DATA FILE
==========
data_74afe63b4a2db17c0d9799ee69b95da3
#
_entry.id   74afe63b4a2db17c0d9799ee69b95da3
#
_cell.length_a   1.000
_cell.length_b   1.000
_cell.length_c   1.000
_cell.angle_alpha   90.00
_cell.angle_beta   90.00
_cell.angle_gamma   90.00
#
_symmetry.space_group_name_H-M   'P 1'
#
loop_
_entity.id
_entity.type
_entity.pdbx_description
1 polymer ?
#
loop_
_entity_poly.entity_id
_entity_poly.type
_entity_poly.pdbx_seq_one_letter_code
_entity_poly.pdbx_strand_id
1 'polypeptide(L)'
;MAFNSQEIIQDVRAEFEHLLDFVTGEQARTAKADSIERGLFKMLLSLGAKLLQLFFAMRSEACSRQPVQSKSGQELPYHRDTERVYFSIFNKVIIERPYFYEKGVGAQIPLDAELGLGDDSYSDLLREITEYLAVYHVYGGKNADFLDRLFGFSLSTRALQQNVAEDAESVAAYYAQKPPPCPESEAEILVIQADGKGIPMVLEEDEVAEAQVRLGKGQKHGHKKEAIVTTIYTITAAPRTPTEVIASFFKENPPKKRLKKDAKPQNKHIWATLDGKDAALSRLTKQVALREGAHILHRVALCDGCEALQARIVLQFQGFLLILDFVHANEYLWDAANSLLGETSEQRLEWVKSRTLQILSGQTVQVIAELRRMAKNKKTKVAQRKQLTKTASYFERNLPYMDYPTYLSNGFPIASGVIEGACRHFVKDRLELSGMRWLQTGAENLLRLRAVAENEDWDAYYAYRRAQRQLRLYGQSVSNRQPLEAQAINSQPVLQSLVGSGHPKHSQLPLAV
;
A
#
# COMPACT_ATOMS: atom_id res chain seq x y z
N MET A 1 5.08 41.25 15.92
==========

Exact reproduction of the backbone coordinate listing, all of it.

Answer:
data_74afe63b4a2db17c0d9799ee69b95da3
#
_entry.id   74afe63b4a2db17c0d9799ee69b95da3
#
_cell.length_a   1.000
_cell.length_b   1.000
_cell.length_c   1.000
_cell.angle_alpha   90.00
_cell.angle_beta   90.00
_cell.angle_gamma   90.00
#
_symmetry.space_group_name_H-M   'P 1'
#
loop_
_entity.id
_entity.type
_entity.pdbx_description
1 polymer ?
#
loop_
_entity_poly.entity_id
_entity_poly.type
_entity_poly.pdbx_seq_one_letter_code
_entity_poly.pdbx_strand_id
1 'polypeptide(L)'
;MAFNSQEIIQDVRAEFEHLLDFVTGEQARTAKADSIERGLFKMLLSLGAKLLQLFFAMRSEACSRQPVQSKSGQELPYHRDTERVYFSIFNKVIIERPYFYEKGVGAQIPLDAELGLGDDSYSDLLREITEYLAVYHVYGGKNADFLDRLFGFSLSTRALQQNVAEDAESVAAYYAQKPPPCPESEAEILVIQADGKGIPMVLEEDEVAEAQVRLGKGQKHGHKKEAIVTTIYTITAAPRTPTEVIASFFKENPPKKRLKKDAKPQNKHIWATLDGKDAALSRLTKQVALREGAHILHRVALCDGCEALQARIVLQFQGFLLILDFVHANEYLWDAANSLLGETSEQRLEWVKSRTLQILSGQTVQVIAELRRMAKNKKTKVAQRKQLTKTASYFERNLPYMDYPTYLSNGFPIASGVIEGACRHFVKDRLELSGMRWLQTGAENLLRLRAVAENEDWDAYYAYRRAQRQLRLYGQSVSNRQPLEAQAINSQPVLQSLVGSGHPKHSQLPLAV
;
A
#
# COMPACT_ATOMS: atom_id res chain seq x y z
N MET A 1 5.08 41.25 15.92